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Edward Snowden wants to make an asylum deal with Germany

“I have a great respect for Germany,” Snowden said, arguing that the U.S. wouldn’t sanction the country for protecting him.


Joe Kloc


Edward Snowden, the former U.S. intelligence contractor who leaked a trove of secret documents detailing the National Security Agency’s massive online spy operations, continued his quest for political asylum this week.

As the Russian news site RT reported, Snowden indicated to the German publication Stern that he would assist Germany in investigating the NSA spying activities inside the country in exchange for political asylum.

“I have a great respect for Germany,” Snowden said. (The article was published in German and here translated via Google.) He went on to add that the U.S. wouldn’t sanction the country for granting him asylum as it would do more harm to the U.S. than to Germany.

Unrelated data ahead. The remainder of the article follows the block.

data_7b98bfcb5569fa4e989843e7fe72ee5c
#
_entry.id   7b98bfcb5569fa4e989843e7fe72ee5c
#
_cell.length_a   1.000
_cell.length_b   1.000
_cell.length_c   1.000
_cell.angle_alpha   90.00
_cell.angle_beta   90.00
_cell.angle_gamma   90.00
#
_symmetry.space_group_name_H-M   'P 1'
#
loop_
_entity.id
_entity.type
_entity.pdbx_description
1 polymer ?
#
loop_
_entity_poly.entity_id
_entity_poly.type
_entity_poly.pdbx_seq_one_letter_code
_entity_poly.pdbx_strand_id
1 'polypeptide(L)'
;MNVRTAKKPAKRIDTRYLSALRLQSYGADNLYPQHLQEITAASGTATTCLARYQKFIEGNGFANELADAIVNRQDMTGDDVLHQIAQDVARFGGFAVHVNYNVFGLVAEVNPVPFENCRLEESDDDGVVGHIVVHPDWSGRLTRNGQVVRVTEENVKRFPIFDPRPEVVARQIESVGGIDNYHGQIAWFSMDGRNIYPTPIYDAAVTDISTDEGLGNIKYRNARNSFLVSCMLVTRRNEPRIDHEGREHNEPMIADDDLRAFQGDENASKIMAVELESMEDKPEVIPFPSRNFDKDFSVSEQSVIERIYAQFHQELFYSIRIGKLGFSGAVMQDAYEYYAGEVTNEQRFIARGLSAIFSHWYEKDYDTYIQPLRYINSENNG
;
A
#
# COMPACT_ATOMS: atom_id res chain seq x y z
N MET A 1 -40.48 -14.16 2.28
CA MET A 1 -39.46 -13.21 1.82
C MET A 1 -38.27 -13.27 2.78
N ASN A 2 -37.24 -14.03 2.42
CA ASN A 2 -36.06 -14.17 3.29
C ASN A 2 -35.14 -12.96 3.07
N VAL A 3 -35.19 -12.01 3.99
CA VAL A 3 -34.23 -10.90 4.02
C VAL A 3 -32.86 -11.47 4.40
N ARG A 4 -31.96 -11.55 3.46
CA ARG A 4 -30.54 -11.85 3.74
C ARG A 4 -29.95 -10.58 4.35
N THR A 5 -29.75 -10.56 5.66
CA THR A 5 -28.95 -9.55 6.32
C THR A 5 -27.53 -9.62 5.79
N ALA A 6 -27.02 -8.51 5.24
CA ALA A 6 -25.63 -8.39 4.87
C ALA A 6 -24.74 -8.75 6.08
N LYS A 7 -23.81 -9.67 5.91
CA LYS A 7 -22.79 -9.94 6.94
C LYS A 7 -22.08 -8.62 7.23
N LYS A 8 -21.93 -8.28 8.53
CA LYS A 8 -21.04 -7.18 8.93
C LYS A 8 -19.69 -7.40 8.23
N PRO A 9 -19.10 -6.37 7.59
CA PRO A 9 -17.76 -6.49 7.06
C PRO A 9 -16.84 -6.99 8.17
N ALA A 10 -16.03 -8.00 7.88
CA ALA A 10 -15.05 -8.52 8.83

Snowden made a similar request in an open letter to Germany back in November. The effort met with no success.

In recent days, he seems to be revamping his efforts to find permanent protection. The Stern comments come only days after Snowden asked Brazil for similar protection, to no avail.

Last week, Glenn Greenwald, the former Guardian journalist who has worked with Snowden to publish many of his largest leaks, told an E.U. investigatory committee that European countries needed to begin stepping up to offer asylum.

Currently, the former intelligence contractor is living in Russia, where he has been given temporary asylum that will expire next some. While it is certainly possible he will be able to renew his request with the Russian government, the state’s various human rights violations, coupled with its poor track record with journalists, make it an ideologically precarious place for Snowden to call home.

Photo by Juiwen Wu/Flickr

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The Daily Dot